Brister Concurrence opposing trifurcation in
Columbia Medical Center of Los Colinas v. Hogue,
No. 04-0575 (Tex. Aug. 29, 2008)(Wainwright) (HCLC, med-mal, gross negligence by hospital, contributory
negligence, trifurcation of trial)

ROBERT HOGUE, III; from Dallas County; 5th district
(05-03-00279-CV, 132 SW3d 671, 04-13-04)   
The Court affirms in part and reverses in part the court of appeals' judgment.
Justice Wainwright delivered the opinion of the Court, in which Chief Justice Jefferson, Justice O'Neill, Justice Brister, Justice
Medina, Justice Johnson, and Justice Willett joined, and in Parts II-A, II-C, and II-D of which Justice Hecht and Justice Green

Brister delivered a concurring opinion, in which Justice Medina joined.
Green delivered an opinion concurring in part and dissenting in part, in which Justice Hecht joined.  


Brister's Concurrence in Columbia Medical Center v. Hogue (Tex. 2008)


Justice Brister, joined by Justice Medina, concurring.

I join the Court’s opinion. But I would be clearer about the “trifurcation” of this trial into
three parts: (1) ten days of evidence, two days of arguments, and a verdict on the
hospital’s negligence, followed by (2) one more day of arguments and a second verdict
on exemplary damages, and finally (3) further arguments and a third verdict on the
plaintiff’s contributory negligence. Rather than merely expressing “serious reservations”
about this “unusual” procedure, I would say “Don’t do it.”

Bifurcation is proper in a few instances,[1] but no one appears to have ever bifurcated
the plaintiff’s negligence from the defendant’s negligence as the trial court did here. Trial
on these two issues cannot be severed; a jury cannot decide whose negligence (if any)
caused an occurrence without knowing what both did. Nor can a jury apportion fault
between two parties until it finds both negligent.[2] Whenever there is evidence that both
parties are negligent, it is hard to imagine any circumstances in which a trial judge could
properly bifurcate the trial of these issues and ask a jury about them separately.[3]
Since 1973, we have required broad-form jury questions because the complexity of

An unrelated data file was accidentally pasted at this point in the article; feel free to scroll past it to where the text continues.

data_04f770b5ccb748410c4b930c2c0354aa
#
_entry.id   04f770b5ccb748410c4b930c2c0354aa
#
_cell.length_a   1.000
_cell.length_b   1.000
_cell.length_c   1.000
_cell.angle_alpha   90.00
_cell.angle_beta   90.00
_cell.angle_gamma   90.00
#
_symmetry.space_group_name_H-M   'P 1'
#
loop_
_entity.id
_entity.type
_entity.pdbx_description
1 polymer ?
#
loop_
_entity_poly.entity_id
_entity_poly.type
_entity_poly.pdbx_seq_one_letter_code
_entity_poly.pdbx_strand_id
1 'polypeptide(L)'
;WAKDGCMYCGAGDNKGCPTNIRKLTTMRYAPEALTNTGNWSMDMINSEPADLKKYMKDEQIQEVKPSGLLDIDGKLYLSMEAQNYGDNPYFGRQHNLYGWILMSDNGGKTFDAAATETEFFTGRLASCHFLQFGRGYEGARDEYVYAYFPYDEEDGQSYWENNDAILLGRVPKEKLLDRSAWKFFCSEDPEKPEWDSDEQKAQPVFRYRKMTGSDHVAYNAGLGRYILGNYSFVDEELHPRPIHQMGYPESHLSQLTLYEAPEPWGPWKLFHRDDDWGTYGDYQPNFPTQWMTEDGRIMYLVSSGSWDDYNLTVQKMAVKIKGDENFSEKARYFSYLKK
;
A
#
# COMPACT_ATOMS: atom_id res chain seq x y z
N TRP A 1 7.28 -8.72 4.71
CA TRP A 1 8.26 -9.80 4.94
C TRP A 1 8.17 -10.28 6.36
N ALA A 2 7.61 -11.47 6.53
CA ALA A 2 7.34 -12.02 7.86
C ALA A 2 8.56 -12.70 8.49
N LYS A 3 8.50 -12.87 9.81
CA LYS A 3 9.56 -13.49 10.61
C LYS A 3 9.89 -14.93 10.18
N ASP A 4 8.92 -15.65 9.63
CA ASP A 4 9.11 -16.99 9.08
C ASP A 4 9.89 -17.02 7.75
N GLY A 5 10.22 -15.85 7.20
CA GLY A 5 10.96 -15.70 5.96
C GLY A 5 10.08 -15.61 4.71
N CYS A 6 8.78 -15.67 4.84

granulated questions threatened to make the jury system unworkable.[4] We reformed
jury submission practice so that questions would be submitted “logically, simply, clearly,
fairly, correctly, and completely.”[5]

But submitting the negligence of two parties in separate questions at different points in
the trial is not logical (as the two are related), simple (as two sets of arguments and
deliberations are required), clear (as the fault question is asked twice), fair (as someone
must go last), correct (as there is no precedent for this), or complete (as the charge is
split in half). Granulated questions are frustrating and confusing enough when they
appear in a single charge; they are surely much more so if given to jurors at different

The record reflects the trial court “trifurcated” this case because, after initially finding no
evidence of contributory negligence (correctly), he decided to submit the question
nonetheless as a “bill” in case an appellate court disagreed. But a jury question should
be submitted if the evidence supports it and refused if the evidence does not; it cannot
be halfway submitted as an afterthought so one can have it both ways. Either party —
plaintiff or defendant — is prejudiced if its issues are postponed until after the jury has
decided most of the case and is ready to go home. In this case, for example, the plaintiff’
s counsel simply urged jurors in the third set of closing arguments to “[b]ring it to an end.
Just say no, and then we can all be done with this work that you’ve done . . . .”

“Our courts have always frowned upon piecemeal trials, deeming the public interest, the
interests of litigants and the administration of justice to be better served by rules of trial
which avoid a multiplicity of suits.”[6] We should state today, as we have in the past,
that we “remain resolute that piecemeal trials as a general rule should be avoided.”[7]
Accordingly, I would hold the trial court’s “trifurcation” was erroneous. But as there was
no evidence the plaintiff here was negligent,[8] the trial court’s initial refusal to submit
contributory negligence was correct and rendered its later error harmless.


     Scott Brister


OPINION DELIVERED: August 29, 2008


[1] See, e.g., Tex. Civ. Prac. & Rem. Code § 41.009 (allowing defendants to opt to bifurcate trial on exemplary
damages); Baker v. Goldsmith, 582 S.W.2d 404, 409 (Tex. 1979) (allowing bill-of-review to be tried separately
from underlying case).

[2] See Tex. Civ. Prac. & Rem. Code § 33.003; Tex. R. Civ. P. 277.

[3] See, e.g., Otis Elevator, Co. v. Bedre, 776 S.W.2d 152, 153 (Tex. 1989) (holding court of appeals erred in
remanding issue of defendant’s negligence but not plaintiff’s); Elbaor v. Smith, 845 S.W.2d 240, 251 (Tex.
1992) (holding trial court erred in failing to submit issue of plaintiff’s negligence as well as defendant’s).

[4] See Yarborough v. Berner, 467 S.W.2d 188, 193 (Tex. 1971) (“The present practice of separate submission
of [granulated] issues has been the author of much confusion and mischief, has unduly complicated the special
issue system, and has, on occasion, smothered what otherwise would be a simple submission under the special
issue system.”); Lemos v. Montez, 680 S.W.2d 798, 801 (Tex. 1984); see also Tex. R. Civ. P. 277 (“In all jury
cases the court shall, whenever feasible, submit the cause upon broad-form questions.”).

[5] Hyundai Motor Co. v. Rodriguez, 995 S.W.2d 661, 664 (Tex. 1999).

[6] Iley v. Hughes, 311 S.W.2d 648, 651 (Tex. 1958).

[7] Transp. Ins. Co. v. Moriel, 879 S.W.2d 10, 30 n.29 (Tex. 1994).

[8] Jackson v. Axelrad, 221 S.W.3d 650, 652 (Tex. 2007) (“[L]aymen generally have no duty to volunteer
information during medical treatment.”).